This means that, for any pair of numbers you pick, unless you are exceedingly lucky (or exceedingly skillful at picking numbers), more than one answer choice will still be true. The value of any single pair of numbers lies in [b]the choices you can eliminate[/b] ---- you pick one pair, eliminate some choices, then pick another pair, eliminate more choices, and whittle down the options. You are in the wrong frame of mind if you are trying to find the idea choice so that you can eliminate the four incorrect options all at once. If that happens by chance, great, but don't spend any time striving for that. Instead, think simplicity and speed. If I were plugging in numbers for this, my first choices would be the simplest kindergarten possibilities --- x = 1 & y = 4, then x = 4 & y = 1, then x = 2 & y = 2 --- in the first 10-20 seconds, you should be able to eliminate at least three answer choices with very easy selections for the variable values. Focus speed & efficiency, not on making ideal choices. Once you are down to two answers, you may need a more sophisticated choice --- for example, none of those choices would eliminate (D), so you would have to choose something like x = 2 & y = 8. That eliminates everything except the OA, (B), and I didn't use anything other than single-digit choices. Often you can remain with single digit math and get everything you need.

Does all this make sense?
Mike
_________________

Mike McGarry
Magoosh Test Prep

Education is not the filling of a pail, but the lighting of a fire. — William Butler Yeats (1865 – 1939)

Kudos [?]: 8959 [1], given: 111

Director
Joined: 27 Jun 2011
Posts: 879

Kudos [?]: 247 [0], given: 57

Re: If x and y are positive integer and xy is divisible by 4 [#permalink]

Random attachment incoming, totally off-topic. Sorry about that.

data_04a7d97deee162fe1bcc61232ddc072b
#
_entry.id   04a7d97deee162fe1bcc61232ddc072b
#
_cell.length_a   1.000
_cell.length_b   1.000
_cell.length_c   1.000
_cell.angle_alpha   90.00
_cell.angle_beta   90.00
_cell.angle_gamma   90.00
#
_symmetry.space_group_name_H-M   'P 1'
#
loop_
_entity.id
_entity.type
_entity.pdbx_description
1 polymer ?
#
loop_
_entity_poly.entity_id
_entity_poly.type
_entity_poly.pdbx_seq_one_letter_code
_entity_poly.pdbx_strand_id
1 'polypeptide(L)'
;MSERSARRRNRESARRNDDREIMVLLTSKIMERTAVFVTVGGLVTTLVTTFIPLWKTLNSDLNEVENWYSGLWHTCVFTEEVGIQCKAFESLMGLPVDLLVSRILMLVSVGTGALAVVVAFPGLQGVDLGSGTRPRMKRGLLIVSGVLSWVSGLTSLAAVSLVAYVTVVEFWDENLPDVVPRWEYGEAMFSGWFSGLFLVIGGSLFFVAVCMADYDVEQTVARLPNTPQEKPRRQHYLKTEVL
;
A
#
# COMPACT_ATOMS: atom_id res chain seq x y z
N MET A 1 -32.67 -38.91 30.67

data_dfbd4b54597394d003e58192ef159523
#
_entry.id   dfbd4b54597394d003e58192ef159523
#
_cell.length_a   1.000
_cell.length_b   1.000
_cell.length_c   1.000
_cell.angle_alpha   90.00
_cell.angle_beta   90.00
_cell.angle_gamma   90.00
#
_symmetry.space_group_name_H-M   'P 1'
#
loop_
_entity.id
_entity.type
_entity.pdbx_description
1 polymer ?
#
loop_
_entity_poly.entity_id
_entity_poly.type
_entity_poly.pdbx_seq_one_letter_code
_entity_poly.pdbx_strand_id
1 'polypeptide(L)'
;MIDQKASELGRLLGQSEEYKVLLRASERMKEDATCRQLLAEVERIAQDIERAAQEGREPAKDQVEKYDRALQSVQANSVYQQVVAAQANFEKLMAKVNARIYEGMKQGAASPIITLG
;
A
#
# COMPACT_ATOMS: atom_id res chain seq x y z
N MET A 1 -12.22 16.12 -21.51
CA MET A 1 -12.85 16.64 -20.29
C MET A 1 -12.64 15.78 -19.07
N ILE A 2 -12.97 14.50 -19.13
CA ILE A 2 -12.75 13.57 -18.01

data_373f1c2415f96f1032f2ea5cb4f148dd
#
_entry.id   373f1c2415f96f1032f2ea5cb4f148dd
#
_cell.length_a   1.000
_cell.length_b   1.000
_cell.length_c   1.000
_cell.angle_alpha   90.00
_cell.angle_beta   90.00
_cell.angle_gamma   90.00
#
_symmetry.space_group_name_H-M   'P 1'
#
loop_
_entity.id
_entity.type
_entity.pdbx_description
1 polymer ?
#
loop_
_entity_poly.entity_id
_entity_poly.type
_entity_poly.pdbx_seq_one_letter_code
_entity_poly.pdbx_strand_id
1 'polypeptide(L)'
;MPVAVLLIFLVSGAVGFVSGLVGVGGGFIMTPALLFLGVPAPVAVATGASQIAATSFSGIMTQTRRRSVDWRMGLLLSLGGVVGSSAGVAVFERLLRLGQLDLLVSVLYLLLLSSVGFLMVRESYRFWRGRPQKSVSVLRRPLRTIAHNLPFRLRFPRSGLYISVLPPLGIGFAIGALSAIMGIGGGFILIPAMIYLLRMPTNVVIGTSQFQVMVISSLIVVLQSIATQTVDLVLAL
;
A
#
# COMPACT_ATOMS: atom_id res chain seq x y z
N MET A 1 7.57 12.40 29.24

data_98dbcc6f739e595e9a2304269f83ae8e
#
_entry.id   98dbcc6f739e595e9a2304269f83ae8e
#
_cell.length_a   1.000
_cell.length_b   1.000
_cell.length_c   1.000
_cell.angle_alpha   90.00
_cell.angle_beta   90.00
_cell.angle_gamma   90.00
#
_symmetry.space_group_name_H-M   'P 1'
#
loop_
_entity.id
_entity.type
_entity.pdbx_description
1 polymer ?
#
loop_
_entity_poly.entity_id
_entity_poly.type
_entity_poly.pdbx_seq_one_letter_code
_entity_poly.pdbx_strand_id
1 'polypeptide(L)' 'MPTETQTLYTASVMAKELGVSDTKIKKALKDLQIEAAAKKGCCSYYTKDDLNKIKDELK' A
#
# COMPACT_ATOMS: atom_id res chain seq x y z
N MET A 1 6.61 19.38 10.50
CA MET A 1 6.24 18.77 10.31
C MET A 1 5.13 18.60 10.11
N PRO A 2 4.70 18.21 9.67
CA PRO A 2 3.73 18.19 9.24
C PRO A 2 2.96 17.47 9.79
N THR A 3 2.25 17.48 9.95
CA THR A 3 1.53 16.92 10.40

### Show Tags

25 Jun 2013, 21:27
mikemcgarry wrote:
prateekbhatt wrote:
What if xy= 44 ( x=11, y= 4 or x=4 and y= 11)

Option B, C and D hold true then....i know in must be true questions picking numbers can be confusing.

Dear prateekbhatt
Yes. Remember that in any "must be true" math question, one answer has to be true, and most of the time, the other four will be usually be true --- some will be things that seem like they should be true. The GMAT simply is not going to give you one 100% true choice and four 100% false choices ---- it's going to be something more like one 100% true choice and four 90-95% true choices.

This means that, for any pair of numbers you pick, unless you are exceedingly lucky (or exceedingly skillful at picking numbers), more than one answer choice will still be true. The value of any single pair of numbers lies in [b]the choices you can eliminate[/b] ---- you pick one pair, eliminate some choices, then pick another pair, eliminate more choices, and whittle down the options. You are in the wrong frame of mind if you are trying to find the idea choice so that you can eliminate the four incorrect options all at once. If that happens by chance, great, but don't spend any time striving for that. Instead, think simplicity and speed. If I were plugging in numbers for this, my first choices would be the simplest kindergarten possibilities --- x = 1 & y = 4, then x = 4 & y = 1, then x = 2 & y = 2 --- in the first 10-20 seconds, you should be able to eliminate at least three answer choices with very easy selections for the variable values. Focus speed & efficiency, not on making ideal choices. Once you are down to two answers, you may need a more sophisticated choice --- for example, none of those choices would eliminate (D), so you would have to choose something like x = 2 & y = 8. That eliminates everything except the OA, (B), and I didn't use anything other than single-digit choices. Often you can remain with single digit math and get everything you need.